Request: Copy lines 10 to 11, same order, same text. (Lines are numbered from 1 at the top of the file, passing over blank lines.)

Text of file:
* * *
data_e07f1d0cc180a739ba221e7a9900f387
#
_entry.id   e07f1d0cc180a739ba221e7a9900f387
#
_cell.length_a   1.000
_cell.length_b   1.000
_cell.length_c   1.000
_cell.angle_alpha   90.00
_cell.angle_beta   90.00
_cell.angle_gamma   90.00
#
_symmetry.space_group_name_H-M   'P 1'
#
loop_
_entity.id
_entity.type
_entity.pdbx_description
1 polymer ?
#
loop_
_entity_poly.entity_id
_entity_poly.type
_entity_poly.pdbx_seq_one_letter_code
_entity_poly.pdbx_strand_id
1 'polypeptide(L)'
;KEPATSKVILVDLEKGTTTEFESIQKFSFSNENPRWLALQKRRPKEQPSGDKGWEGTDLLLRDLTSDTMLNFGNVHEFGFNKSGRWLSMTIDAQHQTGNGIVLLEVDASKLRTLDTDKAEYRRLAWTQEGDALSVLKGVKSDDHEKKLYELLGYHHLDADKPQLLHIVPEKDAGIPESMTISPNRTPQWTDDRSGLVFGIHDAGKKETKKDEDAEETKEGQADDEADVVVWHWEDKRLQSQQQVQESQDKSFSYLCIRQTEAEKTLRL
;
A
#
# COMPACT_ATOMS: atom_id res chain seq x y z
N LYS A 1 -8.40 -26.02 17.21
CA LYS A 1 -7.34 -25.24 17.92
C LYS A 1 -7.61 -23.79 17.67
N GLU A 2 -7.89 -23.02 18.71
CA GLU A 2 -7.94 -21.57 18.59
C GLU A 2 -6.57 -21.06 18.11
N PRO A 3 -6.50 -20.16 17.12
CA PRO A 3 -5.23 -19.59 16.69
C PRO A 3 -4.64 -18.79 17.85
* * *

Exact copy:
_cell.angle_gamma   90.00
#